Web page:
Cats Think You’re a Cutie. The Science Behind Your Feline Friend’s Affection

Do Cats Have Emotions?

Scientists believe cats have primary emotions similar to humans, including fear, anxiety, and pleasure (Quaranta et al., 2020). Studies show cats exhibit signs of these emotions through their facial expressions, vocalizations, and body language. For example, when a cat is happy, it may purr, knead, or rub its head against things. When scared, a cat’s ears go back, pupils dilate, and it may hiss or run away.

However, research suggests cats likely experience a more limited range of emotions compared to highly social animals like dogs. Dogs have evolved more complex emotional capabilities to facilitate bonding, cooperation, and non-verbal communication with humans and other dogs (Quaranta et al., 2020). As predominantly solitary hunters, cats have less need for advanced emotions involved in social structures and relationships. But they still experience basic emotions and can form social bonds.

How Cats Show Affection

Cats have a variety of ways to show affection towards their owners. One of the most obvious signs is when cats rub their heads or bodies against you or another cat. This is called “bunting” and deposits pheromones from glands around their mouth and face to mark you as theirs. It’s a form of kitty kisses!

Cats also show affection by nuzzling up against you or head-butting you. They may push their head against your hand to encourage petting or rub their face against you when being held. Purring is another way cats express happiness and affection, especially when petted or sitting on your lap.

Slow blinking is actually a cat’s way of showing love and trust. When a cat slowly blinks at you, it indicates they are comfortable and content. You can return the gesture by blinking slowly back at your cat to tell them you feel the same!

Kneading or making “bread” with their paws is something cats often do when sitting on you. It’s an instinctual behavior from kittenhood that shows contentment. So take those kneady paws as a compliment!

While cats may not be as overtly affectionate as dogs, they certainly have their own unique ways of showing they care. Understanding your cat’s body language is key to recognizing when they are expressing their love.

Do Cats Recognize Their Owners?

Cats can become strongly attached and loyal to their human caregivers. According to the Cats Protection organization, cats recognize their owners’ voices and scents ( Even if they can’t recognize human faces as well as dogs can, cats form strong bonds with their owners.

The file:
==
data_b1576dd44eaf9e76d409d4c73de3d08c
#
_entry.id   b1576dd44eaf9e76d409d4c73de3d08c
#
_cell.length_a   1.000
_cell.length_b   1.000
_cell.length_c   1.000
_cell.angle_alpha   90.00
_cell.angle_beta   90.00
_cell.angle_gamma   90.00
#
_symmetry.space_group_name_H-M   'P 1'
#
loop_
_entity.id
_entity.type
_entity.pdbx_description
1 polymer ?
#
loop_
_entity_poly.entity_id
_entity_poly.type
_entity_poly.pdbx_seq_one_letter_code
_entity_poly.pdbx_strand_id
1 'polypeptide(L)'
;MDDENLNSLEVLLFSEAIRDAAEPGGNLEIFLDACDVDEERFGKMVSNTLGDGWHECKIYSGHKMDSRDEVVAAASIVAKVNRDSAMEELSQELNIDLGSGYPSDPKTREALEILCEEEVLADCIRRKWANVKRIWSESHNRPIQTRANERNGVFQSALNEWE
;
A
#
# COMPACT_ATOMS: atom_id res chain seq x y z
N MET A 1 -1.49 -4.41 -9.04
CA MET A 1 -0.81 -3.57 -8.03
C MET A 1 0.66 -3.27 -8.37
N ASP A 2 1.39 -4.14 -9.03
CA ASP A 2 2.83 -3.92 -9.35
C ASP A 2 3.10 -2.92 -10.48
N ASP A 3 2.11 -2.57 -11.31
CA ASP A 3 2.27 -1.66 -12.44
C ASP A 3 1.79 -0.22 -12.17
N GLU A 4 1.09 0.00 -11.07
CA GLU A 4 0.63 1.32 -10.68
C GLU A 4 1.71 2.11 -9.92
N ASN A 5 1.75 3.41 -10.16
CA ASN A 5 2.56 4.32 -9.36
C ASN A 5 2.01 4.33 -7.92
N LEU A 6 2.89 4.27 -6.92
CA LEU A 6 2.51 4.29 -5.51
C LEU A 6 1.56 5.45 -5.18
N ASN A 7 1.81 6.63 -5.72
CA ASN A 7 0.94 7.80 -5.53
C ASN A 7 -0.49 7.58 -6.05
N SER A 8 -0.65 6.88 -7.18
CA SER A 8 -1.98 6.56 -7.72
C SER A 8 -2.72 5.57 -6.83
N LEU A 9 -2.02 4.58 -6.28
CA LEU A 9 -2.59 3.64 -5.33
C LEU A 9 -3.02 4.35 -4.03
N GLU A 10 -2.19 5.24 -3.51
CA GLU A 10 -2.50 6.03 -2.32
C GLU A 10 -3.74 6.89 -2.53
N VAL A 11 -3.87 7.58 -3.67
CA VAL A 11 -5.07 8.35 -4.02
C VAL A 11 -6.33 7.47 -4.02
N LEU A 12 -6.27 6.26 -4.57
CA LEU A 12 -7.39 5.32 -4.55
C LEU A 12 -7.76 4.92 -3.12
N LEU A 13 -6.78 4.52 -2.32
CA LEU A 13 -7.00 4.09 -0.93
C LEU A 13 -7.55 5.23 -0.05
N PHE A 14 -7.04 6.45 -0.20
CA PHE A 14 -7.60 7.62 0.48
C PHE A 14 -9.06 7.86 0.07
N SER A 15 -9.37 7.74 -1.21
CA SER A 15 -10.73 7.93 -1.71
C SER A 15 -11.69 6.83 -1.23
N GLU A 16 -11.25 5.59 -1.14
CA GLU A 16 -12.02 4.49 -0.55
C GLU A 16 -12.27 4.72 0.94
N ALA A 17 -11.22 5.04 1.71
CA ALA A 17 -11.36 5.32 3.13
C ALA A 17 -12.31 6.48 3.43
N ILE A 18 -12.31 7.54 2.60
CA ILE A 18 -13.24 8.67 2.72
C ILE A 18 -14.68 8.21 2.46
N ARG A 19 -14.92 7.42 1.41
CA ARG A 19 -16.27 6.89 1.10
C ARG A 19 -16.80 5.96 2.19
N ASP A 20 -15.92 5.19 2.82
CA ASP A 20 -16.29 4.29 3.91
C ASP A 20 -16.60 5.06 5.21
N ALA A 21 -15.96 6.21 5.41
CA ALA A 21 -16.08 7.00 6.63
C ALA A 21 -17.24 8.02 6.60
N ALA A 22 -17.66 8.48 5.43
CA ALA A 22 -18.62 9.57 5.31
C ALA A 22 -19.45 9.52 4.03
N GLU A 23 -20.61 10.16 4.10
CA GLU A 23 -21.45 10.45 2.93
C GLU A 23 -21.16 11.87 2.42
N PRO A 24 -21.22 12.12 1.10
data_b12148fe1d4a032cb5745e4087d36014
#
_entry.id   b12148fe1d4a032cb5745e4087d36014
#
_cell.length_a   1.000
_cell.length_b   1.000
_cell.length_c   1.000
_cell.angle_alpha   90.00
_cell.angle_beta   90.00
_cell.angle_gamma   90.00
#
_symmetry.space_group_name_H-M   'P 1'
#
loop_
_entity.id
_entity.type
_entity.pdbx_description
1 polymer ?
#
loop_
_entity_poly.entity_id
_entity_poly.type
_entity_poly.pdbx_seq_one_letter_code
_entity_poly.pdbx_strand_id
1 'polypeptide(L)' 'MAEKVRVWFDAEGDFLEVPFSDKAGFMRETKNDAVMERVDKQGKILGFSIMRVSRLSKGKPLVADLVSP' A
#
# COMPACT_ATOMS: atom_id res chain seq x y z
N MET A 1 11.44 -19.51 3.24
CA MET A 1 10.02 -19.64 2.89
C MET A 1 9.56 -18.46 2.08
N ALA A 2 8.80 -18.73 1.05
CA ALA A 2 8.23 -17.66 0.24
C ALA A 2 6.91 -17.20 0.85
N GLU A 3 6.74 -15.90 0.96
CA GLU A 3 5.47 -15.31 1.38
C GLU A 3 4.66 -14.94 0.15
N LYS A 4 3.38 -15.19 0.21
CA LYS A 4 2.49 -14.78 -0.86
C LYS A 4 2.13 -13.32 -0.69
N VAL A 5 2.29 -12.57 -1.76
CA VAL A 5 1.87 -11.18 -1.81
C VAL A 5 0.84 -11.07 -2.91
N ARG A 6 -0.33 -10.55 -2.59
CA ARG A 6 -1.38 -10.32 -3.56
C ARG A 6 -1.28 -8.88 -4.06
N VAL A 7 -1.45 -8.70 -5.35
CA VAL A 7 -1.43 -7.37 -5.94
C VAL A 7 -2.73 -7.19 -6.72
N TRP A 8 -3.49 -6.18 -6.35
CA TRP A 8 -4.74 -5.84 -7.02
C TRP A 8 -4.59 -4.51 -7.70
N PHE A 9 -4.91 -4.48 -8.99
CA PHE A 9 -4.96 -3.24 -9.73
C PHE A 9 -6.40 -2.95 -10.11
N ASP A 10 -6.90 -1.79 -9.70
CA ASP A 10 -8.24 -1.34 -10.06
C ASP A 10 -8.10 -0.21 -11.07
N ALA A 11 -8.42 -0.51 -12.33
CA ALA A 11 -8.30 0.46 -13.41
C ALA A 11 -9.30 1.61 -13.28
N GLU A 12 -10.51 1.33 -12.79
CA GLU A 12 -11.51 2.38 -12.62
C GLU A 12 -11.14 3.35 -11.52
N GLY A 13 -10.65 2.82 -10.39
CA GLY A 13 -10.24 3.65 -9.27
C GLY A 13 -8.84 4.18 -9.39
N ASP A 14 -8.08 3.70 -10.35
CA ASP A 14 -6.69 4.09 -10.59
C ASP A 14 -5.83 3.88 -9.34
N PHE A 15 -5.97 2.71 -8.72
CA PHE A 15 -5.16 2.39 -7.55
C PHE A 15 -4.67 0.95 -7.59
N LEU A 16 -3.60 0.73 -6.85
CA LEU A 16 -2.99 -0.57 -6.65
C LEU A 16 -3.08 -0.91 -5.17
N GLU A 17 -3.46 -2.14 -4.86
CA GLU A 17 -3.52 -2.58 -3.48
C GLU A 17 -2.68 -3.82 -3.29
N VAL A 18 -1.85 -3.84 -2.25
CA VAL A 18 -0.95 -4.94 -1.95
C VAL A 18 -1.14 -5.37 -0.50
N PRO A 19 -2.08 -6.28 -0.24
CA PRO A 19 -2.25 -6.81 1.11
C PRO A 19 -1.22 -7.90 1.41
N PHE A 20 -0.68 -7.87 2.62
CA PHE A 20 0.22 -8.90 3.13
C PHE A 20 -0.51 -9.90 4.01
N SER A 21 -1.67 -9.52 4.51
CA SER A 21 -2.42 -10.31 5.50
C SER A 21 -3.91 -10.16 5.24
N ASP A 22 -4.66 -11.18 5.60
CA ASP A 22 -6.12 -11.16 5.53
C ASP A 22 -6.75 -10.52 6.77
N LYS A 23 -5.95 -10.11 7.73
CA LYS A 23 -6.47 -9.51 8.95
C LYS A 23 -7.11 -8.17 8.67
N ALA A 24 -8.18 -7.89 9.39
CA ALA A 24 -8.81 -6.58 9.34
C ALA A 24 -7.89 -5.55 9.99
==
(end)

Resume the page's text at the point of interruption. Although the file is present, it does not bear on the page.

Cats are able to distinguish their owners’ voices and will often respond when their names are called. A study from Japan found that cats can recognize their own names and are not just responding to any random human voice saying words ( Cats can also recognize their owners’ scents. They have an excellent sense of smell and use scent signals to identify familiar humans.

So while cats may not recognize their owners’ faces, they form strong attachments through voice and scent recognition. With time and interaction, cats learn to respond positively to their human caregivers.

Why Cats Rub Against Your Legs

Cats have scent glands located in various places on their bodies, including their heads, cheeks, and tails. When a cat rubs up against you, like rubbing against your legs, they are depositing their scent onto you and marking you as safe territory [1]. This is one way that cats show affection and claim you as theirs.

According to veterinarians, when a cat head-butts or nuzzles you, they are transferring their scents onto you from glands in their head and cheeks. Cats also have scent glands near the base of their tails, so when they brush up against your legs with their tails, they are scent marking you with pheromones. This leaves their scent on you, which lets other cats know that you are familiar and belong to them [2].

By rubbing against you, your cat is announcing to themselves and other cats that you are a safe and trusted companion. It is a social signaling gesture that reinforces the bond between you and your cat while marking you with comforting pheromones. So next time your cat rubs against your legs, they are really saying “You’re my friend!” through chemical secretions from their scent glands.

Do Cats Get Attached to People?

Yes, research shows that cats can become strongly attached to their human caretakers. Like human infants, kittens go through an imprinting and attachment phase during their development. Kittens imprint on their human caretakers in a similar way that human babies imprint on their parents (1). This imprinting stage, which occurs during the first 2-7 weeks of a kitten’s life, facilitates social attachment and bonding with their human owners (2).

Studies have found that cats form secure attachments to their owners that are like the bonds dogs and human infants form. Scientists measured cats’ attachment to their owners using behavioral tests modeled after child-caregiver assessments. Just like dogs, cats tended to maintain proximity to their owner, use them as a source of security in an unfamiliar environment, and exhibit signs of distress when separated from them (3). So while cats may seem more independent, research demonstrates they depend heavily on their human caretakers and become truly attached.